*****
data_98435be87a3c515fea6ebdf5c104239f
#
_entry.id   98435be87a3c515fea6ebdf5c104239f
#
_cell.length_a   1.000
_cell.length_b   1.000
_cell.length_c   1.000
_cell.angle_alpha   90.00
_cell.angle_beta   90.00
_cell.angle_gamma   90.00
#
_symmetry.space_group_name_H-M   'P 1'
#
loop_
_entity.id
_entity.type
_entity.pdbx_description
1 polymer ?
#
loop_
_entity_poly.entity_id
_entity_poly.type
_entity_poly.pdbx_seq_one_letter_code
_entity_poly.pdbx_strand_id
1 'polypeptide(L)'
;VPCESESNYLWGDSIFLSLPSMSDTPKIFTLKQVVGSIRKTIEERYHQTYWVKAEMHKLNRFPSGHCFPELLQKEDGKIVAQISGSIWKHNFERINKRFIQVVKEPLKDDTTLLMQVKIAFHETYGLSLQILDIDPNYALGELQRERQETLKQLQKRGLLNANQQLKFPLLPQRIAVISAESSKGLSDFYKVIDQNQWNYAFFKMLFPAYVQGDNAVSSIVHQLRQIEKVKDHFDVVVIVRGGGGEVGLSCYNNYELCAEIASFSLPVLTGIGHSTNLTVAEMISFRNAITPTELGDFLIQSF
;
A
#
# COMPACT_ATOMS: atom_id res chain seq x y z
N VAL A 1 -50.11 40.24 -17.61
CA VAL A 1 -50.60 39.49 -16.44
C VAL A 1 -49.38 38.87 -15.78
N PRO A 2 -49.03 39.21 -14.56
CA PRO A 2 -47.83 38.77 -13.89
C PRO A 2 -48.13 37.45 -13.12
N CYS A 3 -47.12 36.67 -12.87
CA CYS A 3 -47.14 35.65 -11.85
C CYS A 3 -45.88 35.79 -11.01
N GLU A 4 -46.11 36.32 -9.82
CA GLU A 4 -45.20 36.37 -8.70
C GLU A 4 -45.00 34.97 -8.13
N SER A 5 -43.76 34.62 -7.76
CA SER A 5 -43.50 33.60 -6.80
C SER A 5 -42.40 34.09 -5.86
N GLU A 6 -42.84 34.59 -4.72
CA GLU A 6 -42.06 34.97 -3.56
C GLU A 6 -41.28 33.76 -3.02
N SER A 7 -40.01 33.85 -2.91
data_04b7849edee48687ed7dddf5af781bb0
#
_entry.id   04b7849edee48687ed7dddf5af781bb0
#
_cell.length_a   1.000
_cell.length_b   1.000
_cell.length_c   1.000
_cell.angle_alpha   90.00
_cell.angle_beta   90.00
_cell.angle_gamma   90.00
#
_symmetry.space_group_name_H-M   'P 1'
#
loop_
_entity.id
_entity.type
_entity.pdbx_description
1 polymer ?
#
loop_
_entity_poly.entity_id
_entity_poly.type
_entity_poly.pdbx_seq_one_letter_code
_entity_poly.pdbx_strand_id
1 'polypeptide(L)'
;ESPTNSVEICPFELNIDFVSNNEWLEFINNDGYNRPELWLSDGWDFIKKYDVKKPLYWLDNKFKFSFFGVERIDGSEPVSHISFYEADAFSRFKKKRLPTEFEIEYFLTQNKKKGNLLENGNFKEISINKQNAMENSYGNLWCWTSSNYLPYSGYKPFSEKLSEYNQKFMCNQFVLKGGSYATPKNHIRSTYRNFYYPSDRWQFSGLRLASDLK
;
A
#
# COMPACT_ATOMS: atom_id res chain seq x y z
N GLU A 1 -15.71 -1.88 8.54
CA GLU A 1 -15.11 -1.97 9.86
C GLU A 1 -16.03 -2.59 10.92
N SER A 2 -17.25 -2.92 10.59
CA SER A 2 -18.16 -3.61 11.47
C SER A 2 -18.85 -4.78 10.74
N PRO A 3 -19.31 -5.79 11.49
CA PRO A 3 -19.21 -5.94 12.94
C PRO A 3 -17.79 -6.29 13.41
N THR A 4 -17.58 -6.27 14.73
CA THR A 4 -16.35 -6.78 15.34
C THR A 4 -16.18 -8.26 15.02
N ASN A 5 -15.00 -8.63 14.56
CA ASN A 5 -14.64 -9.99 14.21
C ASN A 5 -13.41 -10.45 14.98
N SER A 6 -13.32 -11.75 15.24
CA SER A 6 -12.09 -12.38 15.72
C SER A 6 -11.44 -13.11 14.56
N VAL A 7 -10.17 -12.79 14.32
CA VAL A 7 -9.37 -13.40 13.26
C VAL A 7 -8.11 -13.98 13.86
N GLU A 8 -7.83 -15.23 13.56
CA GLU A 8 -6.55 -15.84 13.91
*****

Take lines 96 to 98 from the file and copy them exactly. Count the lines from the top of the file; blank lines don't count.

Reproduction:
CA SER A 6 -12.09 -12.38 15.72
C SER A 6 -11.44 -13.11 14.56
N VAL A 7 -10.17 -12.79 14.32